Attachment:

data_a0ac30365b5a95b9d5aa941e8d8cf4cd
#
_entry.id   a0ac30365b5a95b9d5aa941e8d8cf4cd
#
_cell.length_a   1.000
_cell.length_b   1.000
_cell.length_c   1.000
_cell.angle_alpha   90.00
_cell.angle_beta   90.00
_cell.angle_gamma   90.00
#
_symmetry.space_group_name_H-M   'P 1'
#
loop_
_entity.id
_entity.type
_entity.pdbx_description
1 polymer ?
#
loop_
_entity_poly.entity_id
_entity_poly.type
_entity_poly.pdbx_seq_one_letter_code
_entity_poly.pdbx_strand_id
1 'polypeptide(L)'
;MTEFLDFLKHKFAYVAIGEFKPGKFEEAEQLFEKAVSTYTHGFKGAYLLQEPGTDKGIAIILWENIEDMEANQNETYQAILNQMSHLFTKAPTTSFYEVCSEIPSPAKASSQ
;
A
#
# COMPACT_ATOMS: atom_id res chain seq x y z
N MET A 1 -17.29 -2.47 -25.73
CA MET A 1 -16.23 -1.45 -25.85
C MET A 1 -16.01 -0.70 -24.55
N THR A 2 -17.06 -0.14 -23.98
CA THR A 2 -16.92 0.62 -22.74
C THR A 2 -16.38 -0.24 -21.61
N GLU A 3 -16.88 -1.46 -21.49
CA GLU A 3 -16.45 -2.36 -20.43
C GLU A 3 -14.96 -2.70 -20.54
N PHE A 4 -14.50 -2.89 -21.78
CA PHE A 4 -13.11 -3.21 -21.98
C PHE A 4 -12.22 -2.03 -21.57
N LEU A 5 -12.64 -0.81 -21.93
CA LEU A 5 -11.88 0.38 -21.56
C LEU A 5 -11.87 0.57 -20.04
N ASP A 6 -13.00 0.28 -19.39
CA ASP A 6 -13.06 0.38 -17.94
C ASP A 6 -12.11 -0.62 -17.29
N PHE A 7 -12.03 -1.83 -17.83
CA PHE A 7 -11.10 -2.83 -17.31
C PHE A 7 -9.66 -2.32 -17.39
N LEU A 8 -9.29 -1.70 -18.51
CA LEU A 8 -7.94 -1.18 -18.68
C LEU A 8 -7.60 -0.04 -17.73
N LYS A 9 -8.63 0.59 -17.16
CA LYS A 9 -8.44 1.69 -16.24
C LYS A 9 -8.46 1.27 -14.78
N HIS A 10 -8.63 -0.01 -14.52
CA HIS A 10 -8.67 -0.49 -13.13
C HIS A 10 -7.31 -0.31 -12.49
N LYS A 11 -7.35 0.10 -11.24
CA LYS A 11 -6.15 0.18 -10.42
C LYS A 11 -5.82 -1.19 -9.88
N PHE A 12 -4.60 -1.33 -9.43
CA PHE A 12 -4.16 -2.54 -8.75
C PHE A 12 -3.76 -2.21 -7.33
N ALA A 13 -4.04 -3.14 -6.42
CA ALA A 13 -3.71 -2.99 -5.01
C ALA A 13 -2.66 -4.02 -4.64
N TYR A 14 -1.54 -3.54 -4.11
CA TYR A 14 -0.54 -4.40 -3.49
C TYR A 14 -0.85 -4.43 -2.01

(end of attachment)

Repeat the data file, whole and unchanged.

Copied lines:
data_a0ac30365b5a95b9d5aa941e8d8cf4cd
#
_entry.id   a0ac30365b5a95b9d5aa941e8d8cf4cd
#
_cell.length_a   1.000
_cell.length_b   1.000
_cell.length_c   1.000
_cell.angle_alpha   90.00
_cell.angle_beta   90.00
_cell.angle_gamma   90.00
#
_symmetry.space_group_name_H-M   'P 1'
#
loop_
_entity.id
_entity.type
_entity.pdbx_description
1 polymer ?
#
loop_
_entity_poly.entity_id
_entity_poly.type
_entity_poly.pdbx_seq_one_letter_code
_entity_poly.pdbx_strand_id
1 'polypeptide(L)'
;MTEFLDFLKHKFAYVAIGEFKPGKFEEAEQLFEKAVSTYTHGFKGAYLLQEPGTDKGIAIILWENIEDMEANQNETYQAILNQMSHLFTKAPTTSFYEVCSEIPSPAKASSQ
;
A
#
# COMPACT_ATOMS: atom_id res chain seq x y z
N MET A 1 -17.29 -2.47 -25.73
CA MET A 1 -16.23 -1.45 -25.85
C MET A 1 -16.01 -0.70 -24.55
N THR A 2 -17.06 -0.14 -23.98
CA THR A 2 -16.92 0.62 -22.74
C THR A 2 -16.38 -0.24 -21.61
N GLU A 3 -16.88 -1.46 -21.49
CA GLU A 3 -16.45 -2.36 -20.43
C GLU A 3 -14.96 -2.70 -20.54
N PHE A 4 -14.50 -2.89 -21.78
CA PHE A 4 -13.11 -3.21 -21.98
C PHE A 4 -12.22 -2.03 -21.57
N LEU A 5 -12.64 -0.81 -21.93
CA LEU A 5 -11.88 0.38 -21.56
C LEU A 5 -11.87 0.57 -20.04
N ASP A 6 -13.00 0.28 -19.39
CA ASP A 6 -13.06 0.38 -17.94
C ASP A 6 -12.11 -0.62 -17.29
N PHE A 7 -12.03 -1.83 -17.83
CA PHE A 7 -11.10 -2.83 -17.31
C PHE A 7 -9.66 -2.32 -17.39
N LEU A 8 -9.29 -1.70 -18.51
CA LEU A 8 -7.94 -1.18 -18.68
C LEU A 8 -7.60 -0.04 -17.73
N LYS A 9 -8.63 0.59 -17.16
CA LYS A 9 -8.44 1.69 -16.24
C LYS A 9 -8.46 1.27 -14.78
N HIS A 10 -8.63 -0.01 -14.52
CA HIS A 10 -8.67 -0.49 -13.13
C HIS A 10 -7.31 -0.31 -12.49
N LYS A 11 -7.35 0.10 -11.24
CA LYS A 11 -6.15 0.18 -10.42
C LYS A 11 -5.82 -1.19 -9.88
N PHE A 12 -4.60 -1.33 -9.43
CA PHE A 12 -4.16 -2.54 -8.75
C PHE A 12 -3.76 -2.21 -7.33
N ALA A 13 -4.04 -3.14 -6.42
CA ALA A 13 -3.71 -2.99 -5.01
C ALA A 13 -2.66 -4.02 -4.64
N TYR A 14 -1.54 -3.54 -4.11
CA TYR A 14 -0.54 -4.40 -3.49
C TYR A 14 -0.85 -4.43 -2.01